Email Exchange--An ePals Project

In this project, students will engage in an ePals email exchange, practicing the skills of collaboration and communication while building friendships and learning about the daily lives and cultures of others around the world.


Subjects: Writing



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Result

 

In this project, students will engage in an ePals email exchange, practicing the skills of collaboration and communication while building friendships and learning about the daily lives and cultures of others around the world.

Objectives

1. Students will compose well-written emails to their ePals.
2. Students will practice the conventions of standard English when writing their emails. For some writers, this will be authentic practice in their second (target) language.
3. Students will practice the important 21st century skills of collaboration, communication and critical thinking.
4. Students will work collaboratively to create a final digital presentation that represents their learning from the project.
5. Students will build a relationship via email with a student in another region of the world.



Standards


 

Standards: Common Core Standards

 


Production and Distribution of Writing
4. Produce clear and coherent writing in which the development, organization, and style are appropriate to task, purpose, and audience.
5. Develop and strengthen writing as needed by planning, revising, editing, rewriting, or trying a new approach. 
6. Use technology, including the Internet, to produce and publish writing and to interact and collaborate with others. 

Presentation of Knowledge and Ideas 
4. Present information, findings, and supporting evidence such that listeners can follow the line of reasoning and the organization, development, and style are appropriate to task, purpose, and audience.
5. Make strategic use of digital media and visual displays of data to express information and enhance understanding of presentations.
6. Adapt speech to a variety of contexts and communicative tasks, demonstrating command of formal English when indicated or appropriate.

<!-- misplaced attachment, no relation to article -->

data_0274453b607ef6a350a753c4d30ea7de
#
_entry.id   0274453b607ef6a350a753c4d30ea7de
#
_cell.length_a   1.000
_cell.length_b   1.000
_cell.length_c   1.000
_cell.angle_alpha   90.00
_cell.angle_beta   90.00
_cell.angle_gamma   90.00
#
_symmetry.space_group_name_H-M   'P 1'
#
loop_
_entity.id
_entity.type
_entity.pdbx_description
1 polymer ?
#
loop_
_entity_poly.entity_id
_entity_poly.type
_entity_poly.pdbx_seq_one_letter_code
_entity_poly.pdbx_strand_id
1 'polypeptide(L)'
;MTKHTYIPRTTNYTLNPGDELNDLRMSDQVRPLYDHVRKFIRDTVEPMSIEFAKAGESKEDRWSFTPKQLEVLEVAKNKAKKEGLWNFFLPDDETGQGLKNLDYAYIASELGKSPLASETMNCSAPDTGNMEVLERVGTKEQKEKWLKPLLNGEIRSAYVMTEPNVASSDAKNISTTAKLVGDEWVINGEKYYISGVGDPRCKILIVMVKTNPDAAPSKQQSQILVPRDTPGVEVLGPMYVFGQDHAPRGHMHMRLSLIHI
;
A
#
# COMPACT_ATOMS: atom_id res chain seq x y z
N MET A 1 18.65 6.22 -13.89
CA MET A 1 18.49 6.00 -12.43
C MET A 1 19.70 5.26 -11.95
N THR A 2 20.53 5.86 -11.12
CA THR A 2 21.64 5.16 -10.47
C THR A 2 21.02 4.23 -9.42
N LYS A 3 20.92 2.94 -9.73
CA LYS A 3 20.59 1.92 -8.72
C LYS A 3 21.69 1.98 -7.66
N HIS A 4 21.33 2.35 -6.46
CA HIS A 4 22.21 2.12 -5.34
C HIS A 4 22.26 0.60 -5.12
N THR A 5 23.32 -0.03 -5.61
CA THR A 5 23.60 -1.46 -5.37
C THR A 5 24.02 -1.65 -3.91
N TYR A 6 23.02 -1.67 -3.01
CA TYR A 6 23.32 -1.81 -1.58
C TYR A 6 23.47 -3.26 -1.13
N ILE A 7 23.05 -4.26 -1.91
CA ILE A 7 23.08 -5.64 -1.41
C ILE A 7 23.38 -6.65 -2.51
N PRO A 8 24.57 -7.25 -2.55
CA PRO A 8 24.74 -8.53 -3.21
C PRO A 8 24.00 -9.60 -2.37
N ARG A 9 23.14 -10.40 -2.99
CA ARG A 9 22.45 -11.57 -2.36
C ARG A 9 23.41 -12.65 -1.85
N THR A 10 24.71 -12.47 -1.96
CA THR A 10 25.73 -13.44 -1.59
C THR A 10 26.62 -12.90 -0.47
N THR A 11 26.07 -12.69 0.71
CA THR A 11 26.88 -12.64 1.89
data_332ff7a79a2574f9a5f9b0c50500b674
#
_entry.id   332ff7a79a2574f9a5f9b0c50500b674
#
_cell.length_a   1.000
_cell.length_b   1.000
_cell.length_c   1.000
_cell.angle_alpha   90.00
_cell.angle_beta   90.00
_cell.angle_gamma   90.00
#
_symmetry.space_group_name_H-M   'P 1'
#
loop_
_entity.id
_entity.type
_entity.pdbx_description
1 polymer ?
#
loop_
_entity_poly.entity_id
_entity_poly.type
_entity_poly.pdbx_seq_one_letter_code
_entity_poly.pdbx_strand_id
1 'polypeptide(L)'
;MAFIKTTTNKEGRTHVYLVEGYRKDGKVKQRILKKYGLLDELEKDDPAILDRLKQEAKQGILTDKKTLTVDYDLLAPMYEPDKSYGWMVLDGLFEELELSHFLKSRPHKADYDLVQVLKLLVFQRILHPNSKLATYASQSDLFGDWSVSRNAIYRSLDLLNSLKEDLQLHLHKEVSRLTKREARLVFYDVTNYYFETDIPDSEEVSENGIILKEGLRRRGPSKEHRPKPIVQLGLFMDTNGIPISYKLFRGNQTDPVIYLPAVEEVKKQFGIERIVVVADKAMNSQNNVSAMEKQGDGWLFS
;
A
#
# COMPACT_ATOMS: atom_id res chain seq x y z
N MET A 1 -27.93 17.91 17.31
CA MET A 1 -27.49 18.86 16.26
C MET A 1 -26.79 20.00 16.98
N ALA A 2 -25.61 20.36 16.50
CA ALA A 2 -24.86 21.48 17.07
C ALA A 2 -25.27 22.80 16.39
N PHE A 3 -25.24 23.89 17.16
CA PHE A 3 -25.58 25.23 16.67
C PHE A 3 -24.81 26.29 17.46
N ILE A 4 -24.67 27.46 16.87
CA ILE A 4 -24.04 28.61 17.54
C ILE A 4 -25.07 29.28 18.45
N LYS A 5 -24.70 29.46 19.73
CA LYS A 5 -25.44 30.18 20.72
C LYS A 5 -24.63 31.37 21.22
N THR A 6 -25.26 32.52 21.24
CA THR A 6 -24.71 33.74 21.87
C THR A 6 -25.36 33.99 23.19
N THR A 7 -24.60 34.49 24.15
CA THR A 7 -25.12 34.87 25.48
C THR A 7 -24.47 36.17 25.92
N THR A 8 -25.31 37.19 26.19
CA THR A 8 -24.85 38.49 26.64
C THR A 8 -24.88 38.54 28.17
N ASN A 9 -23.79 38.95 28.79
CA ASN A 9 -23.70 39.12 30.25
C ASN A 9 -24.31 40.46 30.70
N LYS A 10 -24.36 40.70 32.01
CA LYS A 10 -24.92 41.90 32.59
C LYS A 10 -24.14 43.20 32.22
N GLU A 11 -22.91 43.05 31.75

Conventions of Standard English 
1. Demonstrate command of the conventions of Standard English grammar and usage when writing or speaking.
2. Demonstrate command of the conventions of Standard English capitalization, punctuation, and spelling when writing.

Culminating Activity:  Students will work in small groups to create a final digital presentation to reflect their learning throughout the project.  The topics that you have negotiated with your collaborating teacher for the email exchange will dictate the topics of the presentation.  For example, if the main topic of the exchange revolved around culture and environment, one possible example of a final project might be a PowerPoint presentation about themselves and their ePals’ similarities, differences and unique characteristics.  If you negotiated an email exchange that revolved mostly around traditional foods and recipes, the culminating project might be short videos where students demonstrate cooking a traditional recipe or a glog that includes pictures, recipes and food reviews.  Watch this PowerPoint tutorial on How to Turn an Email Exchange Into Digital Content for additional ideas.

 

Instructional Plan:
1. Create your student email accounts if you don’t already have them.  For more information on how to do that, see the tutorial in the Media Gallery.
2. Exchange student email addresses with your collaborating teacher partner(s) using your teacher ePals email account.  Creating and exchanging excel files with student names, email addresses and a few other bits of information about each student like gender, general interests, etc., can help collaborating teachers make suitable student ePals matches.
3. Establish a time frame for the overall project and for how often the actual emails will be exchanged.  (Ex. This project will last 6 weeks and students will exchange emails once a week.)
4. Establish the topics of the emails and exchange that information with all of the collaborating teachers prior to the start of the project.  Here are a few ideas:

• Students share information about themselves, their school, and their town.
• Students share information about traditional foods, the role food plays in their culture and celebrations, exchange recipes, and write food reviews.
• Students share information about playground games, sports and leisure activities.
• Students exchange information about the environment, habitat and weather.
• Students represent the view outside their window in a drawing, painting or photograph that they can attach to their email.  They write about the view from their window in English using descriptive language to compare and contrast it with their ePals’ view.
• Students read news articles about topics related to where their ePal is located and exchange questions and information to get a local/personal perspective on the issue.